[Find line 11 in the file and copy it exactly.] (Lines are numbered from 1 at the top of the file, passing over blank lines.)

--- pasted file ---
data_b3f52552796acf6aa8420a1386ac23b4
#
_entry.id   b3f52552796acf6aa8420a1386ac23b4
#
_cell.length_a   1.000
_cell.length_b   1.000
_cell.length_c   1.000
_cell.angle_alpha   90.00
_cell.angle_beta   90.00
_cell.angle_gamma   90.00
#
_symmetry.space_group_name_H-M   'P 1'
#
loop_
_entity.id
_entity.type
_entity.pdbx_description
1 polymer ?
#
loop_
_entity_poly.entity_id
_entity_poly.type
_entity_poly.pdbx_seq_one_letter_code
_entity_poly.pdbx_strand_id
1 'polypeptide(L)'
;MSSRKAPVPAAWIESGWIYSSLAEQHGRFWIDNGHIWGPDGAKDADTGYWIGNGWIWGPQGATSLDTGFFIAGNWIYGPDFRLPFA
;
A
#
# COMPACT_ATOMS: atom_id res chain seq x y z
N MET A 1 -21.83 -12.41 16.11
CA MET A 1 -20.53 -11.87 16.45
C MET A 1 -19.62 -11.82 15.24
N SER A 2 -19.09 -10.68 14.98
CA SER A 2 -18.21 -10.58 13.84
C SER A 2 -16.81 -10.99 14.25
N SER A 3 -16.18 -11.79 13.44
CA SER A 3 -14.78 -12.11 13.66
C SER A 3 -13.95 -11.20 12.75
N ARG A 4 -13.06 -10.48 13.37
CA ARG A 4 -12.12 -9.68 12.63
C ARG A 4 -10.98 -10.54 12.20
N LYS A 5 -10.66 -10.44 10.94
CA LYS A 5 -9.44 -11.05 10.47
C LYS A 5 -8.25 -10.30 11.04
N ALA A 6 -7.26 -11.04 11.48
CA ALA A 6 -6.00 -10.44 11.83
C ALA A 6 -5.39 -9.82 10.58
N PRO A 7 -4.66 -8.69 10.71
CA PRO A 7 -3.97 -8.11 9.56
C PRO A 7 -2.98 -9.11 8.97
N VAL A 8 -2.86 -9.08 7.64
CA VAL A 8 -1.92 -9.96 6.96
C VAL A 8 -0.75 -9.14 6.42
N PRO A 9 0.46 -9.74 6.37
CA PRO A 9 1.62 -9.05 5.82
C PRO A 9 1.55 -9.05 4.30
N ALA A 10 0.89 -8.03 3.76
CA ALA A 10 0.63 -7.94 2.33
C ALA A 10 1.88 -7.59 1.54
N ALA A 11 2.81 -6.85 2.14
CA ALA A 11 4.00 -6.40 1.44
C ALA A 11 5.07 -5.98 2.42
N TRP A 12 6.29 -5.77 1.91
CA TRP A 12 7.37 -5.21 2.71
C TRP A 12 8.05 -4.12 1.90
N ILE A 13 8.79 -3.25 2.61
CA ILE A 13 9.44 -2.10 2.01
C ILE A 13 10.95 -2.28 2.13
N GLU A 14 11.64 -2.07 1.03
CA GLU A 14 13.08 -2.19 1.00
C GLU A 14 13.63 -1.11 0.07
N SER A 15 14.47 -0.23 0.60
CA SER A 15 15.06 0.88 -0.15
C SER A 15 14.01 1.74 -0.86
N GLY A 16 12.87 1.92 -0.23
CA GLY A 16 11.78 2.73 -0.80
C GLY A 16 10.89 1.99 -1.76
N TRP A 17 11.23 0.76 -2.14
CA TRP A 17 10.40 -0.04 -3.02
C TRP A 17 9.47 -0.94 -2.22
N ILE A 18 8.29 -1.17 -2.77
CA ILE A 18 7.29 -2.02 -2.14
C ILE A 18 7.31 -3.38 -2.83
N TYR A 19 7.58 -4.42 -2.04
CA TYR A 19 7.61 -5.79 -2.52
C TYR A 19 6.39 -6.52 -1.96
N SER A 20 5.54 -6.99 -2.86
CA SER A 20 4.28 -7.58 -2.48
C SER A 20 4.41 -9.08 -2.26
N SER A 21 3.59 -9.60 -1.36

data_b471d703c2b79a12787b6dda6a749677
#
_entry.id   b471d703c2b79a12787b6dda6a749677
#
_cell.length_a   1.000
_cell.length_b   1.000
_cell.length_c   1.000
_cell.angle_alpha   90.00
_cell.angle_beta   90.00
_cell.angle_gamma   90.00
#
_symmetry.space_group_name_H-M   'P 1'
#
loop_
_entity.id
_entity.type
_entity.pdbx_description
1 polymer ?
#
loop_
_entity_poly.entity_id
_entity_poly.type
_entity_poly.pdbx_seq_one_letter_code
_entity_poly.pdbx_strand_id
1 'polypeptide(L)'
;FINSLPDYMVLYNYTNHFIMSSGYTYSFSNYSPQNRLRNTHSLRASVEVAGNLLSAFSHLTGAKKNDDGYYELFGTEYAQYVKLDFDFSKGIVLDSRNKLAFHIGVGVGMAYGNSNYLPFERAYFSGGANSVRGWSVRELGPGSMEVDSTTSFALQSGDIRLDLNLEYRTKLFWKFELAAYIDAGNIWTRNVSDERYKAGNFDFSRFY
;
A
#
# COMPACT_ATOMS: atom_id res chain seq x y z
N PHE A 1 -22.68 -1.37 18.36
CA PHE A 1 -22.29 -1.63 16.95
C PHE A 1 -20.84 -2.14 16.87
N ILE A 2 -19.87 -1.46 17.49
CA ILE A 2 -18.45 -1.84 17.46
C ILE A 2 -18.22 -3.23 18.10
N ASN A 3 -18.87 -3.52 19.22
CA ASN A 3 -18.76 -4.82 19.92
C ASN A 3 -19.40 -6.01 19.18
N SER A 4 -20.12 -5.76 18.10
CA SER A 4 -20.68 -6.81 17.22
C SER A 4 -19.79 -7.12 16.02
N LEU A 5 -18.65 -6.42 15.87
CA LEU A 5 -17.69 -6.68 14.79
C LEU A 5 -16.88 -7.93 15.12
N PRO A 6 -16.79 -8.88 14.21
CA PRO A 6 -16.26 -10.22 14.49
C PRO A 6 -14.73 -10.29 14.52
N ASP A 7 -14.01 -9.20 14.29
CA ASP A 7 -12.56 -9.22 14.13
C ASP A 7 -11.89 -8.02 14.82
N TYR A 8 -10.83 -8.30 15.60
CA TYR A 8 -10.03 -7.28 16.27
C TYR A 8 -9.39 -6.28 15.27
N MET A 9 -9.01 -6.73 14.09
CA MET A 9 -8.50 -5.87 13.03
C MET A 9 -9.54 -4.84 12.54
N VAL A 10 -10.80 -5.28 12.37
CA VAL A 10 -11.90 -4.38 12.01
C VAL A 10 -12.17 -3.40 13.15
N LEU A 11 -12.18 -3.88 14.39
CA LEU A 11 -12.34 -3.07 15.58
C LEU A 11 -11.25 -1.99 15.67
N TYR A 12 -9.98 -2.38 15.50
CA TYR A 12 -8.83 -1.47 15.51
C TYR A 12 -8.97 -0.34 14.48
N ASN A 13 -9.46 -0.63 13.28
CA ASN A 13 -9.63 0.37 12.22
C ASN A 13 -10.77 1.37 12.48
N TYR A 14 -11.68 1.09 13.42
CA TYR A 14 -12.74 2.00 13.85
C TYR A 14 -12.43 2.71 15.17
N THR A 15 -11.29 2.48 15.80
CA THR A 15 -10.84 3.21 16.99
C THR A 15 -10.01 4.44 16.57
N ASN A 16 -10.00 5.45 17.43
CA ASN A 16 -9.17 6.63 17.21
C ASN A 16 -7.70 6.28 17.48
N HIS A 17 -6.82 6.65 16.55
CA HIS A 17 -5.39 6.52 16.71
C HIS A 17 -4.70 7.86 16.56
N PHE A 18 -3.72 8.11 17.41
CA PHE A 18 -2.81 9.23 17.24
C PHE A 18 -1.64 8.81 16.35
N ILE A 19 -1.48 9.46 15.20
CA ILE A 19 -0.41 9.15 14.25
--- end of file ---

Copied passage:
#